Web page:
I would spin wire brushes on my electric drill onto the rust bubble in the car paint, until I got back to shiny clean steel. A tiny 3 mm barely-visible rust bubble could expand to a hole bigger than my fist – before I got clean metal edges. I would fill the cavity with fly screen and shovel-loads of “bog”, sand it back to follow the body shape, and finally colour match the paint.
Ever since those Bush Mechanic days, I have loved stainless steel – because it doesn’t rust like regular steel.
Back in 1821, the French metallurgist, Pierre Berthier, added chromium to iron to make the iron more resistant to corrosion. In 1872, John T Woods and John Clark from England patented a “Water Resistant” alloy – quite similar to today’s stainless steel. By the early 1900s various stainless steel alloys were used for a chrome-nickel hull for a ship, corrosion-resistant gun barrels and humble cutlery.
There are about 150 varieties of stainless steel, but only a dozen-or-two are in common use. Stainless steels can have different crystalline structures, can be magnetic or non-magnetic, and can have different degrees of corrosion resistance, and hardness. But in general, to be counted as a stainless steel, there has to be a minimum of 11% chromium by weight.
Now here’s the metallurgical truth. Stainless does “rust”. I use “rust” in the sense of an oxide coating on an underlying metal.
So, it DOES rust, but in a protective way. The rust of stainless is both very adherent (or sticky), and not porous.
To understand this more, let’s look at plain iron.
Iron can react with oxygen to create iron oxide. This rust spreads and is fragile.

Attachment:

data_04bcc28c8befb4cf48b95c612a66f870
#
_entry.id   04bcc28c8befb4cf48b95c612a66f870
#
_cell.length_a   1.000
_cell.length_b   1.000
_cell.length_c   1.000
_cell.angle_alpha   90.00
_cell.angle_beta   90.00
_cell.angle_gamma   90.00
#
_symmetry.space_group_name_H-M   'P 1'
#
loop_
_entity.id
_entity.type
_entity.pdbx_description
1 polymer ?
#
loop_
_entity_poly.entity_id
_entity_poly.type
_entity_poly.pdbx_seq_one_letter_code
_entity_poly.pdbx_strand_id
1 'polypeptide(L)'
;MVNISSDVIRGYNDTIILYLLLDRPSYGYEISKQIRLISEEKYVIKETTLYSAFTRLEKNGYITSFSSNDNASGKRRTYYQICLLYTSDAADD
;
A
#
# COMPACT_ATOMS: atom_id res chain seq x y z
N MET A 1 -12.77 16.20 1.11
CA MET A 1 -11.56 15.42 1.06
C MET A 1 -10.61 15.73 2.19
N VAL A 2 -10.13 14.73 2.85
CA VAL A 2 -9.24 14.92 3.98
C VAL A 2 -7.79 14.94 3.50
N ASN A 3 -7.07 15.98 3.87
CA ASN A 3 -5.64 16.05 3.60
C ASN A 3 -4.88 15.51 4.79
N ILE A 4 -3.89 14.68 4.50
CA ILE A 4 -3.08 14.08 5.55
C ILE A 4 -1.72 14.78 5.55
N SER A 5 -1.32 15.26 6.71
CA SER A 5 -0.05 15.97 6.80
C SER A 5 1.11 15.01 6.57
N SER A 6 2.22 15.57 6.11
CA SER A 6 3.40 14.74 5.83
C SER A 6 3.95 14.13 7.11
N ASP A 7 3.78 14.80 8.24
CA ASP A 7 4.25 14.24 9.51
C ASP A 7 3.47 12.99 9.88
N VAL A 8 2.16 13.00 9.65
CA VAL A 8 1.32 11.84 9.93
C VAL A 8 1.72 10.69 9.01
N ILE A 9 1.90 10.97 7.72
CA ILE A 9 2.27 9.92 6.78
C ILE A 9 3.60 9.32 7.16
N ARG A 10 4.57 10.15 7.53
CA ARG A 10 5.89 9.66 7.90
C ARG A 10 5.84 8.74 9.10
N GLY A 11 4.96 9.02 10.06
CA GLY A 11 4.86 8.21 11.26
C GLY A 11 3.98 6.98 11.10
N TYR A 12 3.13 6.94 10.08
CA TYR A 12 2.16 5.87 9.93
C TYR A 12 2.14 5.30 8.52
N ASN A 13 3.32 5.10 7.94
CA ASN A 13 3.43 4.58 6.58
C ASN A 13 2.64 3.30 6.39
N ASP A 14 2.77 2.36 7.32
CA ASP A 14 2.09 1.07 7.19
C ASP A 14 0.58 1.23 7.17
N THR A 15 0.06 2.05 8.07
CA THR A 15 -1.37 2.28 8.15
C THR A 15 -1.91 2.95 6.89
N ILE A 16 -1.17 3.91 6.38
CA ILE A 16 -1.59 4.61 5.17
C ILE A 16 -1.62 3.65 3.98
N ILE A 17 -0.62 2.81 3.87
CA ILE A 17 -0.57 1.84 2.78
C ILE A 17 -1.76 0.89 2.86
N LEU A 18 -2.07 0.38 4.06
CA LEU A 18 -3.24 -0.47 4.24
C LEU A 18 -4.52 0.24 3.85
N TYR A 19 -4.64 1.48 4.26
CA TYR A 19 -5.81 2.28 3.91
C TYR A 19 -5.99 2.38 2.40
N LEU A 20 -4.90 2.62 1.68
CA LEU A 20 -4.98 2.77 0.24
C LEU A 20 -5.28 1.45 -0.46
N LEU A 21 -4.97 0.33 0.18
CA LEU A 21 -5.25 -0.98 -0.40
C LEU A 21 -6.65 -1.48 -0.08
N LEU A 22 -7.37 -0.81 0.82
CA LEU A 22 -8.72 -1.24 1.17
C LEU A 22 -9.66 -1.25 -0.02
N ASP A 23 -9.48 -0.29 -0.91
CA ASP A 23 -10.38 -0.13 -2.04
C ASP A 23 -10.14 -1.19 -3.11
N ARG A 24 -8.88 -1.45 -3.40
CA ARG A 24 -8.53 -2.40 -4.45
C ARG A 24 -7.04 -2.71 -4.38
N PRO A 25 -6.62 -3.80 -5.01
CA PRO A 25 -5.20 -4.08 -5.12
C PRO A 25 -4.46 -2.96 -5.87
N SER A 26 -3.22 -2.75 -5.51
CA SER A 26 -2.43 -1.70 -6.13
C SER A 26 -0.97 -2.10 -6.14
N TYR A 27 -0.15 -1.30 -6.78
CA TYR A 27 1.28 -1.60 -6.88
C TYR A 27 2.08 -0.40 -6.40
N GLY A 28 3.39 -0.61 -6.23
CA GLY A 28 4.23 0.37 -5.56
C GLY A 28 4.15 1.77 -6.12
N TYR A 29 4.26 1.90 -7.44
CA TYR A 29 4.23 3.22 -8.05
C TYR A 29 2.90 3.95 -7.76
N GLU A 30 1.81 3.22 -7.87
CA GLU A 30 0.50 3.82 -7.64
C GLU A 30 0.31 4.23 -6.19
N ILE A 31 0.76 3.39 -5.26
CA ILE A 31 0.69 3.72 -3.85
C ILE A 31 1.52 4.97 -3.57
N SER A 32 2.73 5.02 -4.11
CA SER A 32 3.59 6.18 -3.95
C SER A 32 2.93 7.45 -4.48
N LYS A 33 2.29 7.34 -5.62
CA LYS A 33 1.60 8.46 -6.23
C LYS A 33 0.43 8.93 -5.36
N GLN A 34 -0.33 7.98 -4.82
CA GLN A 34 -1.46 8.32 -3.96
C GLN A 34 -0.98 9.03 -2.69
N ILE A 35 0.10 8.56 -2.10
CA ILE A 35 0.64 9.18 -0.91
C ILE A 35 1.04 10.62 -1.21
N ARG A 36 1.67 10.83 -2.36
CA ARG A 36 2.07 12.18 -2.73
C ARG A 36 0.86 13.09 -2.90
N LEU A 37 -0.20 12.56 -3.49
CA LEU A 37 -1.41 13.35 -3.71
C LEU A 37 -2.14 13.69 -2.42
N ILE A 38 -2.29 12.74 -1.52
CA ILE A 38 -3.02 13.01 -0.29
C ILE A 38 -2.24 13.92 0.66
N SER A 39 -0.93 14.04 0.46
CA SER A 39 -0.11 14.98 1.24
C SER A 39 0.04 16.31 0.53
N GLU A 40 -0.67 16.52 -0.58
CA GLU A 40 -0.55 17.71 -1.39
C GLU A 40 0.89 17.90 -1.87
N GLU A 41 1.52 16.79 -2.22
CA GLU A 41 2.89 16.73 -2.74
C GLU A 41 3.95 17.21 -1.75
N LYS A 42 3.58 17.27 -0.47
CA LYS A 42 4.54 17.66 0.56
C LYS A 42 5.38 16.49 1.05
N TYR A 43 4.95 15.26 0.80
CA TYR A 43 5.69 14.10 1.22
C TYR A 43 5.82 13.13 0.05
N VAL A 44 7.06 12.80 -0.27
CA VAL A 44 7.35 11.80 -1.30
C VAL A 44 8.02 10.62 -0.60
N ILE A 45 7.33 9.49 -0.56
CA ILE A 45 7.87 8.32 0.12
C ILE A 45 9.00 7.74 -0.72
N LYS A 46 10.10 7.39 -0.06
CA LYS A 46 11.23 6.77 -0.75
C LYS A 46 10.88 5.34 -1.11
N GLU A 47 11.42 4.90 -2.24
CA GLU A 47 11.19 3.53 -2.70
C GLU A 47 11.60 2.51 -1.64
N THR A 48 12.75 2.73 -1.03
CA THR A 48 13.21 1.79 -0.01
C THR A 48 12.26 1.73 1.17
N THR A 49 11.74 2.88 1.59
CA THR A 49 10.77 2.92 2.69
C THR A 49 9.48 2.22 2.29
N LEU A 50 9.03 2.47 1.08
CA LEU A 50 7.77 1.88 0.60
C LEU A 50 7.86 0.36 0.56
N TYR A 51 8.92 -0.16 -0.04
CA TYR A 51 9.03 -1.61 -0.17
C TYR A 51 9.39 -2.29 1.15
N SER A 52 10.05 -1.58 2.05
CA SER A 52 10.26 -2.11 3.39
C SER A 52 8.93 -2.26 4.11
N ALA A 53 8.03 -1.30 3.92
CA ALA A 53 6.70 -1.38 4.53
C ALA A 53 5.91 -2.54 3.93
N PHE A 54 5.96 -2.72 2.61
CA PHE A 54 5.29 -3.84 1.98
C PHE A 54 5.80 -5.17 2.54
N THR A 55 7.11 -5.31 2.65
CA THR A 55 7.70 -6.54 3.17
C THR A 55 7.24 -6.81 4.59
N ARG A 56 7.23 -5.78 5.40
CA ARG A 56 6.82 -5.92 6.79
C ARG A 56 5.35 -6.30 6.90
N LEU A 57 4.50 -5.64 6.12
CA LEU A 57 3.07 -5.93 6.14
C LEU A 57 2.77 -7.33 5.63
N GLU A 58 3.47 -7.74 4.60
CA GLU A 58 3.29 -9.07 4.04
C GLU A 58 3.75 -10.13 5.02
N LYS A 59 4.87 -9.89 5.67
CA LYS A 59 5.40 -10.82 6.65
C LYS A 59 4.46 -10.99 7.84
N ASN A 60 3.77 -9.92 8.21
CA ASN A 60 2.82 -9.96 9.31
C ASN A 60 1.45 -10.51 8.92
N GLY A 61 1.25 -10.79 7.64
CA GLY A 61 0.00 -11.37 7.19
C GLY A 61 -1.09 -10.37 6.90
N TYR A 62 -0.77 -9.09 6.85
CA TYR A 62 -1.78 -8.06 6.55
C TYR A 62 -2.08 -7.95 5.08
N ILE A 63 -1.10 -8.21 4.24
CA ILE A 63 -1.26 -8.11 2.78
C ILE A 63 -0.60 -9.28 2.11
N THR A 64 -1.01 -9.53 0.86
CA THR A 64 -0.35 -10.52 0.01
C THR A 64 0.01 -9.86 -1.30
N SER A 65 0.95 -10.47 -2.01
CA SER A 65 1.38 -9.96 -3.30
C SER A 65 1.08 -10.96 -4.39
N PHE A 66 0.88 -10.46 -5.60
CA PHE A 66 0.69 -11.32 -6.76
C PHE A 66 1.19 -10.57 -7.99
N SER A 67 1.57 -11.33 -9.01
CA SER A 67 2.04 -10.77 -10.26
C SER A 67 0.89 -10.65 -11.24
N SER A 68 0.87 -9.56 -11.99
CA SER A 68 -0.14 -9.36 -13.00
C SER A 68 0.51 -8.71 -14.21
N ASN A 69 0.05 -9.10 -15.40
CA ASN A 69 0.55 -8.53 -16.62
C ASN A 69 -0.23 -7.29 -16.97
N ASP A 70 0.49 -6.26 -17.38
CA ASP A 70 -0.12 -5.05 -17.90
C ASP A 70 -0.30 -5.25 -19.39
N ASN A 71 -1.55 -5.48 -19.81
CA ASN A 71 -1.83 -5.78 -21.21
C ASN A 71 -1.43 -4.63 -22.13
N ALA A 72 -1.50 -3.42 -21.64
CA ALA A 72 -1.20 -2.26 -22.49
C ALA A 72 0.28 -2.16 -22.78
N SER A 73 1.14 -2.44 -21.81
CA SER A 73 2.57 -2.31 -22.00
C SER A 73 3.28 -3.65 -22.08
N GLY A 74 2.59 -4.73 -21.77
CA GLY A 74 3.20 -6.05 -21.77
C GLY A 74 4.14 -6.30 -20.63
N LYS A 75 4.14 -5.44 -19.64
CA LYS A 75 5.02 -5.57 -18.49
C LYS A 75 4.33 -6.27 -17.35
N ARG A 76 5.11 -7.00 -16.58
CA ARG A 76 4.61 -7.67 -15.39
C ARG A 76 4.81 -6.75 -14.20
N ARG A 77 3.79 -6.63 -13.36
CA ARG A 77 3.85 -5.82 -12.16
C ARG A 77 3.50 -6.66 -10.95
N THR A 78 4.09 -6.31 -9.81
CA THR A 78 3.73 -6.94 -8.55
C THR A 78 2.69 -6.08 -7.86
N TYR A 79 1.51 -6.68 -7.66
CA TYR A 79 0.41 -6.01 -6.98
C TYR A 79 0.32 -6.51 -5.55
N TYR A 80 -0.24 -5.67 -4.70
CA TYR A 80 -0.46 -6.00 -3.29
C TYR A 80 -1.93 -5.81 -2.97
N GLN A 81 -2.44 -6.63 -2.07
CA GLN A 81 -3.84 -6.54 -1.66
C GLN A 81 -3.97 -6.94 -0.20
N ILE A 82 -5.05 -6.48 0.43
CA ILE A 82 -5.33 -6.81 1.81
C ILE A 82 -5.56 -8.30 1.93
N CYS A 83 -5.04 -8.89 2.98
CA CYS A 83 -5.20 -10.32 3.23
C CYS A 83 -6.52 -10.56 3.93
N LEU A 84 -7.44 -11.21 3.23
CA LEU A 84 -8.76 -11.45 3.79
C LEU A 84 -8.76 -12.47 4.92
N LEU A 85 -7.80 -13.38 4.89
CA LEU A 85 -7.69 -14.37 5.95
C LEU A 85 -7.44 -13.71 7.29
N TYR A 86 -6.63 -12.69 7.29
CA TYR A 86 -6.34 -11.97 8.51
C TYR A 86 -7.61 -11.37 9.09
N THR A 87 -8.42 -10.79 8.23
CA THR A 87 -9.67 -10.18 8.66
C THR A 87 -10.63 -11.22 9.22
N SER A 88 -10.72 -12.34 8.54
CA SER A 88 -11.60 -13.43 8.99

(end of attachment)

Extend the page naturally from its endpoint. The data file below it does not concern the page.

First, this rust is very porous. Both water and oxygen quickly diffuse right through it to get at the pure iron metal underneath. Second, this rust doesn’t “stick” to the iron, and it flakes off very easily.
The cycle starts with iron rusting on its surface, then water and oxygen diffuse through that new rust. This rust flakes off, leaving behind a new iron surface. Next, that fresh iron rusts, and the process repeats until all the iron has turned into soft, porous flaked-off tiny rust fragments. (But if you look up “Pilling Bedworth Ratio”, you’ll see that my “explanation” is a vast simplification.)
But stainless steel is different – in both porosity and adhesion. Yes, it is mostly iron, but it also has at least 11% chromium. At the surface, the oxygen combines with the chromium, to create the shiny rust called chromium oxide. This rust is very different from iron oxide. First, chromium oxide is very non-porous – water and oxygen can’t get through it. Second, the chromium oxide rust is very tightly adherent – it sticks very firmly to the iron beneath it. So once this very thin shiny surface layer of chromium oxide rust forms – the reaction of rusting simply stops.
So stainless steel, depending on the added alloys and the local environment, does not rust to destruction. If that thin surface layer of chromium oxide “rust” is scratched, the chromium reacts with oxygen – and the rusting stops. So you can think of stainless steel as being self-repairing.
For me, the stainless car (the DeLorean, from Back to the Future) came too late.
Rising temperatures threaten our ability to grow crops. Partnerships between academia and industry have created top-level research with a tangible impact.
Top Sydney veterinary scientists are spreading awareness, training, and planning to neighbouring Pacific Island Countries in order to help prevent outbreaks of infectious diseases like foot-and-mouth.
Professor Dinger is an experienced genome biologist and entrepreneur, with 22 years’ experience in bioinformatics and genomics in both commercial and academic capacities.